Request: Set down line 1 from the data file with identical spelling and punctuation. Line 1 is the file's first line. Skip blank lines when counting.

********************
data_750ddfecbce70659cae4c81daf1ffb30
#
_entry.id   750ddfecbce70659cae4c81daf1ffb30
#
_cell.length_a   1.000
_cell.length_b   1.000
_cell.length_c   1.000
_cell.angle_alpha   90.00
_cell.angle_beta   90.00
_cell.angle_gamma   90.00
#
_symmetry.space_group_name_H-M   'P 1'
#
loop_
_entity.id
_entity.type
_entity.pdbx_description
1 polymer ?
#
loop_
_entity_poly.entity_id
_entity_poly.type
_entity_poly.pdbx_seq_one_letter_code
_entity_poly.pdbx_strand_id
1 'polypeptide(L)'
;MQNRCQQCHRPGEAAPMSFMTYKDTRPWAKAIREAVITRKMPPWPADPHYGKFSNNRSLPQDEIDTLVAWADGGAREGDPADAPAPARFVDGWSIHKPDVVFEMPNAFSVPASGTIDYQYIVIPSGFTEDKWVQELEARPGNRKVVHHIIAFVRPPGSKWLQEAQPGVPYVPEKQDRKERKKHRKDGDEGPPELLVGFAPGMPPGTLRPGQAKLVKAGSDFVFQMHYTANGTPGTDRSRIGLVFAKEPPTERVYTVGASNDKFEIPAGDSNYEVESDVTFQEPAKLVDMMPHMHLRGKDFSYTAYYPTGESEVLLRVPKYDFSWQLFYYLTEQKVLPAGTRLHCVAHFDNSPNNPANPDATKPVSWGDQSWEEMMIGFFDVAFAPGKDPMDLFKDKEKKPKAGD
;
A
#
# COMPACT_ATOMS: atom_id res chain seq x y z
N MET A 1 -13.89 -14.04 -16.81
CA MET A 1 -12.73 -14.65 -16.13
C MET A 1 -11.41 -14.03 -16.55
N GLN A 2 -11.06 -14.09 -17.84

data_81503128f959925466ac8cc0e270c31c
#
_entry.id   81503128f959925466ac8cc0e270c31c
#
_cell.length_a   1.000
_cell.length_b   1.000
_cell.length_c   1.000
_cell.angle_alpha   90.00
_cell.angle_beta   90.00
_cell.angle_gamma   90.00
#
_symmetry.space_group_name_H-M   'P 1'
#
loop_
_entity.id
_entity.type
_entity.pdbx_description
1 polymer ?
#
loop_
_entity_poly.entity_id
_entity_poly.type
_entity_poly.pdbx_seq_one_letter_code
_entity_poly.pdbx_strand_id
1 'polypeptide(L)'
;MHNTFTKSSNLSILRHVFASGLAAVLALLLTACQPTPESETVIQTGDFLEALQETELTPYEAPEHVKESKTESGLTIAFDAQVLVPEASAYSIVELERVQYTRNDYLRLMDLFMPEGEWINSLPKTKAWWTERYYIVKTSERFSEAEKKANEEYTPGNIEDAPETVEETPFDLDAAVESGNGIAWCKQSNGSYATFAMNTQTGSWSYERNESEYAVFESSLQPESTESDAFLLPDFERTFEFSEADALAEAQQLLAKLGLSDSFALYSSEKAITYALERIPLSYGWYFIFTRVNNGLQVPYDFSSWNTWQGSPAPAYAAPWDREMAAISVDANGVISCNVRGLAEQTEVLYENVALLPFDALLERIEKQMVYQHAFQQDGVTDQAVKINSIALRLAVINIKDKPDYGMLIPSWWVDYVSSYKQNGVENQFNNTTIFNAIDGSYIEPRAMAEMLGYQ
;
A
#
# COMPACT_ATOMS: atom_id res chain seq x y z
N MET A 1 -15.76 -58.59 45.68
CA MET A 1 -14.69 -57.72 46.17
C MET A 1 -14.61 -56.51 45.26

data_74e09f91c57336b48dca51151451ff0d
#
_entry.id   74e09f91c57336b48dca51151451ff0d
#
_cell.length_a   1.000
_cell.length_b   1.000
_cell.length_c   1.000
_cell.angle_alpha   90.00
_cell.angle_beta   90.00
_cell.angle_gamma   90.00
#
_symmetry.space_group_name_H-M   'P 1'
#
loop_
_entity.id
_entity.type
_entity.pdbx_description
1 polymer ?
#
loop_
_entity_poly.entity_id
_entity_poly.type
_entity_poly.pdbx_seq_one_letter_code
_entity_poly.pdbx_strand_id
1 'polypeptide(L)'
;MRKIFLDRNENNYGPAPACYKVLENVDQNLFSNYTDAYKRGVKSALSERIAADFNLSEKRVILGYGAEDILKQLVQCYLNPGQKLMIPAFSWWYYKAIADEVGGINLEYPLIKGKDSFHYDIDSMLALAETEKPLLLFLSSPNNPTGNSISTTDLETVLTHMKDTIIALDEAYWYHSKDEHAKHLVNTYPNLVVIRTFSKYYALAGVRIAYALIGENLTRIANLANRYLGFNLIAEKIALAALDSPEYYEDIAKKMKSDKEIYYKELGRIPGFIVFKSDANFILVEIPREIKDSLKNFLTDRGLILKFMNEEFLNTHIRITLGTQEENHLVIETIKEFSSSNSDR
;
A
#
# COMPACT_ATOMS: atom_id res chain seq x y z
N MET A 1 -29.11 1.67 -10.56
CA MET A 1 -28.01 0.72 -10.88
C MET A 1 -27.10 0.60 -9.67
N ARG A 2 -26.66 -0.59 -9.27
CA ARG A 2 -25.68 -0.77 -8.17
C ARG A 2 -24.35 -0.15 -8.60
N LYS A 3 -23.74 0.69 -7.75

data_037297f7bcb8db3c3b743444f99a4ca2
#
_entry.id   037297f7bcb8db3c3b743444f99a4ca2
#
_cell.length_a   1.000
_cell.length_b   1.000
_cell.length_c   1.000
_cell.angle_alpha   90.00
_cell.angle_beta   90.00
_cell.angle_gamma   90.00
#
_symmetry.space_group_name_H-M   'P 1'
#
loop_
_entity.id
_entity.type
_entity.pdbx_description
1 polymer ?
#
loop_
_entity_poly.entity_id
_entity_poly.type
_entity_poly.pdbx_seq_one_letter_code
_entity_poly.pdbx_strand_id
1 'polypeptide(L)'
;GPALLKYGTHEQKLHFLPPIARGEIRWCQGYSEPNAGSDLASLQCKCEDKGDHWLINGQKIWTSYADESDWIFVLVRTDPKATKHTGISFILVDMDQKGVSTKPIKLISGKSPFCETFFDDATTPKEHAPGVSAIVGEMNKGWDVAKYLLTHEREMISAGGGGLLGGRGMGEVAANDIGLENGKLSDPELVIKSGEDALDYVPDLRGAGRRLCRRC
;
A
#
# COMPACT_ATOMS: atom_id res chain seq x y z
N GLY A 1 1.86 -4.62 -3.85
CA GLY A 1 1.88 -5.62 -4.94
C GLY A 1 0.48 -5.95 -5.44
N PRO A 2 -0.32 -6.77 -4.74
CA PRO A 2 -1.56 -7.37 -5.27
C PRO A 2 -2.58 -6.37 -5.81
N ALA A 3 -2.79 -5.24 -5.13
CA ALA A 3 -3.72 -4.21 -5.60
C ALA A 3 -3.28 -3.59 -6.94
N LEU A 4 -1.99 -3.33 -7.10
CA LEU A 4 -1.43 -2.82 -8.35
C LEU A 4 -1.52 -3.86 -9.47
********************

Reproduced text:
data_750ddfecbce70659cae4c81daf1ffb30